The Rift Valley Railways (RVR) has broken even in the six months to June, aided by heavy investments in wagons and rehabilitation of trucks, a key shareholder has said.
TransCentury, which has a 34 per cent stake in RVR, said the rail firm is on course to post its first profit this year following years of losses.
The company in June said it had built 73km of new railway track between Mombasa and Nairobi at Sh1.7 billion and the upgrade had cut cargo delivery time between the two counties by six hours since the stretch had been responsible for 60 per cent of disruptions.
This is part of the overhaul of the dilapidated track between Mombasa and Uganda and would see the rebuilding of 360km of damaged sections, repair of wagons and locomotives through a Sh13.9 billion ($164 million) debt.
“We expect that with continued investments, RVR will for the first time achieve profitable operations going forward to start to contribute towards group earnings,” said TransCentury in a statement.
“The sustained capital investments over the past 18 months have resulted in the business turning around and achieving break-even in half one 2013.”
This has raised prospects that it will pay its maiden dividends to a shareholder that includes Egypt’s PE Citadel (51 per cent) and Uganda’s Bomi Holdings (15 per cent) in the short-term.
RVR won a 25-year contract to run the 2,352km Kenya-Uganda railway in November 2006 on the cargo business and a five-year contract for the passenger unit whose tenure was extended by months in 2008.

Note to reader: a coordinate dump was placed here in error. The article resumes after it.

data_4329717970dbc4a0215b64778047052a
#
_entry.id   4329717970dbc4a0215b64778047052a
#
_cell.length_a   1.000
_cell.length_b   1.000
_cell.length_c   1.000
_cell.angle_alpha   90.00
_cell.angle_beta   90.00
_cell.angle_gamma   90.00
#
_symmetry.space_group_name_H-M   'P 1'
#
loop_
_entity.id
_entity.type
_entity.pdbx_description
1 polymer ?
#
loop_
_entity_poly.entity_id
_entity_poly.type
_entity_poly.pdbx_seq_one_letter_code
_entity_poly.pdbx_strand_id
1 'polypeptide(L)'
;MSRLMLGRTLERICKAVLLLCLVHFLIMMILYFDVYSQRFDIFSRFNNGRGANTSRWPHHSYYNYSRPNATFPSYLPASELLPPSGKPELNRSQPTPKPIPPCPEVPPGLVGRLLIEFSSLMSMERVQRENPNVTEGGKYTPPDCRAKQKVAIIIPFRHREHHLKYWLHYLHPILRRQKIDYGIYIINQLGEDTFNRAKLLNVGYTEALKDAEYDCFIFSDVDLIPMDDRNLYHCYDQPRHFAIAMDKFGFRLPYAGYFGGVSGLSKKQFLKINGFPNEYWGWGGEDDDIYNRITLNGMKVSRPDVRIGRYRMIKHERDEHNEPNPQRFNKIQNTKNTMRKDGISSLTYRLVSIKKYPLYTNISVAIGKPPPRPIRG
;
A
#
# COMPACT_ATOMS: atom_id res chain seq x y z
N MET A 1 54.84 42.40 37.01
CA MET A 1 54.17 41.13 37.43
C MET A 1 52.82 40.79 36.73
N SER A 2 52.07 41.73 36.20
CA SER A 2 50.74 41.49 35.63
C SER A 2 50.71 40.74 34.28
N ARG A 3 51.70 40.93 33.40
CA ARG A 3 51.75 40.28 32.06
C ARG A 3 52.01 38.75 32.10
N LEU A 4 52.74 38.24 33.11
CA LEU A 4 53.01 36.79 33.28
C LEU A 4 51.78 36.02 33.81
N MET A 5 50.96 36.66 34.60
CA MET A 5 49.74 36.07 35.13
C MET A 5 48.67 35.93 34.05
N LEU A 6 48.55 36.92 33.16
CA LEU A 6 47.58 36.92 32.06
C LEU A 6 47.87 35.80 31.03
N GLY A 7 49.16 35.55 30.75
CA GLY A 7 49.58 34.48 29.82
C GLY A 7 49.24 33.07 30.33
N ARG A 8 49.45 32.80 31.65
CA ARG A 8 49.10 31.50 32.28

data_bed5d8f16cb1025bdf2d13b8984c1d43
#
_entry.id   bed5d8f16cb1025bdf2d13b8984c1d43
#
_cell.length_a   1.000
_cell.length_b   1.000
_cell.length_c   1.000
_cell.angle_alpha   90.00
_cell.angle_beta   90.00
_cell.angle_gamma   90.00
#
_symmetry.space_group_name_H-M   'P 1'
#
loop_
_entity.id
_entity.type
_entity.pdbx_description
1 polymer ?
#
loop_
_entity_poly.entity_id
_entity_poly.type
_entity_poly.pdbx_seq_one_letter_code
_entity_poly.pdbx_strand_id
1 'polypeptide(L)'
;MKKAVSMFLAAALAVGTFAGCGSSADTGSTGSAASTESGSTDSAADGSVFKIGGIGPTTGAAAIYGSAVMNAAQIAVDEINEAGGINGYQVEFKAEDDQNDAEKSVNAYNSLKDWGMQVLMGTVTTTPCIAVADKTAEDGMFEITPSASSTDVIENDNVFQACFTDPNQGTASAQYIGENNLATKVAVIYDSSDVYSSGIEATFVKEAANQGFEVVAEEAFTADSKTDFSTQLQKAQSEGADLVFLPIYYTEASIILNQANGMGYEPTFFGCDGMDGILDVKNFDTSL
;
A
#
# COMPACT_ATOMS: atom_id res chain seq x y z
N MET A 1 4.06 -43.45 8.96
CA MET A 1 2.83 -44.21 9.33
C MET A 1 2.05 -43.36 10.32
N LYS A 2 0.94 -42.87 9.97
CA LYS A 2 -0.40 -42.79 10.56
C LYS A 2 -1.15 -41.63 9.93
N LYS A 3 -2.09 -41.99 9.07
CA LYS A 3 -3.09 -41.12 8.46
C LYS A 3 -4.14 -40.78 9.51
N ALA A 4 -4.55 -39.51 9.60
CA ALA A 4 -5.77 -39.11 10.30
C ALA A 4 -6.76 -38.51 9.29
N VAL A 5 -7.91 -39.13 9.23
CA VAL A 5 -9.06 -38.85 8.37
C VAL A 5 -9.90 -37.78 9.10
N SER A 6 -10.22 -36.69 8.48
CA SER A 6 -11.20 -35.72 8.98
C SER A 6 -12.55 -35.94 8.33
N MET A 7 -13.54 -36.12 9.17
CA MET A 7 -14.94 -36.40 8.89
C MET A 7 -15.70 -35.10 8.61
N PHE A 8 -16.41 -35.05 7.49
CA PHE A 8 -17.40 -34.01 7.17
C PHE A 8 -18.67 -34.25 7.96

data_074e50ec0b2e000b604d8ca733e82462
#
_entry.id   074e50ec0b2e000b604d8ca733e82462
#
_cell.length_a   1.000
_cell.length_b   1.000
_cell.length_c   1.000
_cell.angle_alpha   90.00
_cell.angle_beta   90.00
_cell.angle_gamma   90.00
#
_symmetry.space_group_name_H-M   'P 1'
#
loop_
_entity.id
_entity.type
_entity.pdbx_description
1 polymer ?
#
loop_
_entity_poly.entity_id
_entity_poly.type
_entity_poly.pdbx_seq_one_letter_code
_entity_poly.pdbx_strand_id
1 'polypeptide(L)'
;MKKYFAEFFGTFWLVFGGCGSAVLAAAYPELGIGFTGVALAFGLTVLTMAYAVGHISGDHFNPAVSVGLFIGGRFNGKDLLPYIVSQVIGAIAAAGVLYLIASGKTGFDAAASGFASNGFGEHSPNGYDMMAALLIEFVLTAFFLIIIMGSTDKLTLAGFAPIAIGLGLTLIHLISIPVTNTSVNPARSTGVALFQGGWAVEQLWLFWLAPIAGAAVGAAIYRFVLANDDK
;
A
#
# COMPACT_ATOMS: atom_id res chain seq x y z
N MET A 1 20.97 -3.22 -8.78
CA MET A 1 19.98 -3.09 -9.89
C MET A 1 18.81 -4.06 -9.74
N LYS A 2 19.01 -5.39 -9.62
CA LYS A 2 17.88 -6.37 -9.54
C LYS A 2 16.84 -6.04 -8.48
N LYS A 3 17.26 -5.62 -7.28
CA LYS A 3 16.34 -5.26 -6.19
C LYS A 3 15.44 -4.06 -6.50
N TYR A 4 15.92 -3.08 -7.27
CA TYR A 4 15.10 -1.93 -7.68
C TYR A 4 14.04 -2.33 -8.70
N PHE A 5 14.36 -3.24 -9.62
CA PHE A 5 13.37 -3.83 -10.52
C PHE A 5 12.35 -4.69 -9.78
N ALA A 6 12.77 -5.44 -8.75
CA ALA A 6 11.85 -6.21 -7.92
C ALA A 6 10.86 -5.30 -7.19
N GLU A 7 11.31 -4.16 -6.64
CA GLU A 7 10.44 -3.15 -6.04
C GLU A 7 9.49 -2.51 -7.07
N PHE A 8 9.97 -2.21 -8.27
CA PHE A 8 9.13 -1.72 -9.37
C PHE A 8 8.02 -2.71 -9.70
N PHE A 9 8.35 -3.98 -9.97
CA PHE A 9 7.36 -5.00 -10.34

But the firm has failed to live up to expectations of the Kenyan and Ugandan governments seven years since it won the concession.
On the passenger business, the government has opted to offer the rail firm shorter one-year contracts, which gives the State a window to consider new operators should it be dissatisfied with RVR.
Kenya’s passenger rail services have not recorded any significant improvement. Official statistics show that the total kilometres covered by the operator dropped from 389 million in 2009 to 283 million in 2011 and 221 million last year.
Performance in the cargo business has also trailed that of the Mombasa port, which is expected to be the main source of RVR freight volumes.
Last year, trains hauled about 1.62 million metric tonnes of cargo while the Mombasa port handled 21.9 million metric tonnes of imports.
The rest of the freight was handled by trucks, which have been blamed for degrading roads, prompting the government to threaten a review of the concession.